Samurai Bowl also markets three kinds of packaged ramen, which it sells at the restaurant and various food outlets in Christchurch and other major cities throughout New Zealand.

All the ramen were good (☆☆☆), which is rather surprising for a restaurant with a big menu. The broths were full and tasty. The noodles were eggy and slightly thicker than usual, with good chew and generously portioned. All came with two slices of roasted pork belly, bean sprouts, seasoned bamboo shoots (menma), a square of nori and green onions. A soft-boiled egg (ajitsuke tamago) can be added for additional cost.

The original ramen is a pork and soy sauce flavored broth, which (judging from the menu) is not simply tonkotsu with soy sauce splashed in, but a less milky broth, but good enough to rate pretty well.

Oiriginal reipe ramen (pork and shoyu)

Oiriginal reipe ramen (pork and shoyu)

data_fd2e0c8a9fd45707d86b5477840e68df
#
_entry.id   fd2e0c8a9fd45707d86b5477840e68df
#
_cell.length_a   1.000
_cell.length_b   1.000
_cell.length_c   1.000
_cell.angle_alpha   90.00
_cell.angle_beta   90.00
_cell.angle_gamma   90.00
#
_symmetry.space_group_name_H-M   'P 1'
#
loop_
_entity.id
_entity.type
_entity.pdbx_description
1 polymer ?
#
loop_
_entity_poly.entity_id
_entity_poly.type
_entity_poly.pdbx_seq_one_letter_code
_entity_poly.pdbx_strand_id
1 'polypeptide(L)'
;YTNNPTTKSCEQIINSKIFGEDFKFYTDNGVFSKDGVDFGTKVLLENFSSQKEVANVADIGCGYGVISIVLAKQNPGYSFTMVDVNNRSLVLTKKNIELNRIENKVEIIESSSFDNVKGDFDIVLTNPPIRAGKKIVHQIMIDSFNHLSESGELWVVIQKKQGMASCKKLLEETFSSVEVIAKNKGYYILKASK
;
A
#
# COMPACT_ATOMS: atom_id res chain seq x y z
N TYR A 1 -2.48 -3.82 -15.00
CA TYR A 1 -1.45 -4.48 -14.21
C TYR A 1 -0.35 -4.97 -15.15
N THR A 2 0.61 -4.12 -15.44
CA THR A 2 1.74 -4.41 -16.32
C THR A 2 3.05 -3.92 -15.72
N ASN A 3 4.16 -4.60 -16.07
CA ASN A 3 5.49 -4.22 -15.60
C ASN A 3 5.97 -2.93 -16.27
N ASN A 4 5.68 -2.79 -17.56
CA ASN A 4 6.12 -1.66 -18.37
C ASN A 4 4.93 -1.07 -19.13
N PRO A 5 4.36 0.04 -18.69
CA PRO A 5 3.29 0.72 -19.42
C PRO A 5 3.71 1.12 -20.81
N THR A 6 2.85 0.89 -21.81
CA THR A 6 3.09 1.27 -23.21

The miso ramen is my grandson’s favorite, which he shares with his mom.

Miso ramen

Miso ramen

The spicy ramen, Samurai’s most popular, is based on its pork broth, which was spicy though not unbearably. The broth’s distinct reddishness couldn’t possibly come from hot chiles alone, so it’s possible that it derives from kochujang, the relatively mild Korean chile paste. My sample’s egg was cold on the inside and the yolk congealed, a misstep straight from the refrigerator.

Spicy ramen

Spicy ramen

The non-ramen items don’t fare as well.

The spicy miso galbi-don that I had last year was less than impressive. Kara-age curry-don (☆☆) had a couple of problems. The most important was a curry sauce that was a tad sweet and had an overly ground coriander taste. The kara-age pieces were dry from over-frying, but they sure were crispy.

Kara-age curry-don

Kara-age curry-don

One would be tempted to conclude that donburi is not one of Samurai Bowl’s strong suits.

Maybe it might not matter so much when a customer can have a pretty good ramen experience.

Samural Bowl
Shop 5/574 Colombo Street
Christchurch, NZ 8011
03-379 6752